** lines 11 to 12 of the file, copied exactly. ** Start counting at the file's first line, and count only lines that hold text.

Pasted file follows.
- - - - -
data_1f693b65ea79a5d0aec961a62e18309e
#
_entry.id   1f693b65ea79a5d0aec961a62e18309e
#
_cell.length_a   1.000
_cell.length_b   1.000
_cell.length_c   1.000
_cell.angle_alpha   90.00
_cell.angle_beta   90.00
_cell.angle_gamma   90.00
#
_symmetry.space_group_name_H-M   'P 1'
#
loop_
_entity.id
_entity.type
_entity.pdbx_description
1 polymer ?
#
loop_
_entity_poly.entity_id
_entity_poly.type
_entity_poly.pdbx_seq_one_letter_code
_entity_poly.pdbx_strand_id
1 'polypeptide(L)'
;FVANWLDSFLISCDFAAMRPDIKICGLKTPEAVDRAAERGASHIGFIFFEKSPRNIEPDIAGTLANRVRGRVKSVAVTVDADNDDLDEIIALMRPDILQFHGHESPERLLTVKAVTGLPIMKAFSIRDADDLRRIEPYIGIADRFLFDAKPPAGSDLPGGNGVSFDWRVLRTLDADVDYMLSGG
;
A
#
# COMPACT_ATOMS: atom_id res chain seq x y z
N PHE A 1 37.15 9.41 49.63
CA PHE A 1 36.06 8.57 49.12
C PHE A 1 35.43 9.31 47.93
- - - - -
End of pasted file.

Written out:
#
_symmetry.space_group_name_H-M   'P 1'